In uncertain times like these it pays to not panic, stay disciplined, and trust the process. It is currently telling us the following:
The economic outlook remains in slowdown judging by the forward-looking indicators we measure. This is favourable for risk assets. Recession does not appear on the horizon. While financial conditions are tightening, it remains relatively easy and cheap for most households and companies to borrow money. Jobs are plentiful. Corporate earnings are at (or near) record territory.
Valuations had been our biggest source of concern coming into this year but have moderated, as prices for equities have fallen this year while earnings expectations have remained anchored or even risen, leading to affordable if not cheap assets compared to their own recent history.
Momentum for equities remains negative by the 10-month moving-average metric that we favour. This is cause for caution.
Sentiment in markets is neutral but has deteriorated sharply over the past weeks, mainly impacted by negative equity outflows and a strong dollar. Over-bearishness would provide a strong buying signal; however, we are not there yet.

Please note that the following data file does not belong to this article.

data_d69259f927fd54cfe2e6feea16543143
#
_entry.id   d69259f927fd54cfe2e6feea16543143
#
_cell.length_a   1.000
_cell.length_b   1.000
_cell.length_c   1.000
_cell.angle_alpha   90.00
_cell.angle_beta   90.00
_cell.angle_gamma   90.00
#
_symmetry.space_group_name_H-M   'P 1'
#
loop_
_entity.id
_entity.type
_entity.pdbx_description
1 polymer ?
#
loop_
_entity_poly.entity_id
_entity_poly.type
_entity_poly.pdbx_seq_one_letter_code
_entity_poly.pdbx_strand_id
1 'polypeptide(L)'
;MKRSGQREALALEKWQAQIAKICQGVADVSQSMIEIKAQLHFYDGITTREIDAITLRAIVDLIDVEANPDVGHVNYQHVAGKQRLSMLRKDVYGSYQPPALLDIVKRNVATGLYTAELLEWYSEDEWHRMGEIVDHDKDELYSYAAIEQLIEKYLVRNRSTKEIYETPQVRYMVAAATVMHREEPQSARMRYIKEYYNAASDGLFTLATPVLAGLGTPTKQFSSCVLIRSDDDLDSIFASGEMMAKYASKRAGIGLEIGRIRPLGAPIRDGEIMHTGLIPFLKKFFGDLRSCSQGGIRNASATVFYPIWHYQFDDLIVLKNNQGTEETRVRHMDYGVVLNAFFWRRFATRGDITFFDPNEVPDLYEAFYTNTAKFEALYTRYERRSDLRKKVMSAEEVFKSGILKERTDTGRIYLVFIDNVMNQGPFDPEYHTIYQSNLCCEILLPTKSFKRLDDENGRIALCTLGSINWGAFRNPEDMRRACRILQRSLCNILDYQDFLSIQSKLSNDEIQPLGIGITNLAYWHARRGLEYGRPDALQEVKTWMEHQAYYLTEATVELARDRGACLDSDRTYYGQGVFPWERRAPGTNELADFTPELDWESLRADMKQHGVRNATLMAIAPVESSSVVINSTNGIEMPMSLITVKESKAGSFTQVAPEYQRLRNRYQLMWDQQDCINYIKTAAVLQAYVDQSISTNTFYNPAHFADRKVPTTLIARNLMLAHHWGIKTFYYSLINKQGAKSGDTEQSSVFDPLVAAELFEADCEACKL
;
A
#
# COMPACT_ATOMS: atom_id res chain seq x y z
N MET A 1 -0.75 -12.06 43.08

A robust economic outlook paired with fair(er) valuations support the case for risk-taking. On the other hand, momentum of equity prices remains negative for the time being: a signal to seek a conservative stance in the near-term. We prefer a neutral allocation to risk assets supplemented by a range of diversifiers, including cash, government bonds, gold, hedge funds and a Tail Risk Protection Note. This provides a resilient positioning in the wake of rising volatility and sufficient flexibility to adjust our views should conditions change: to further cut risk in case of deteriorating economic environment or add to it should momentum turn or if rate hike cycles prove to be drastically overestimated.
Process and Convictions
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Unless otherwise specified, all statistics and figures in this report were taken from Bloomberg and Macrobond on 05/20/2022.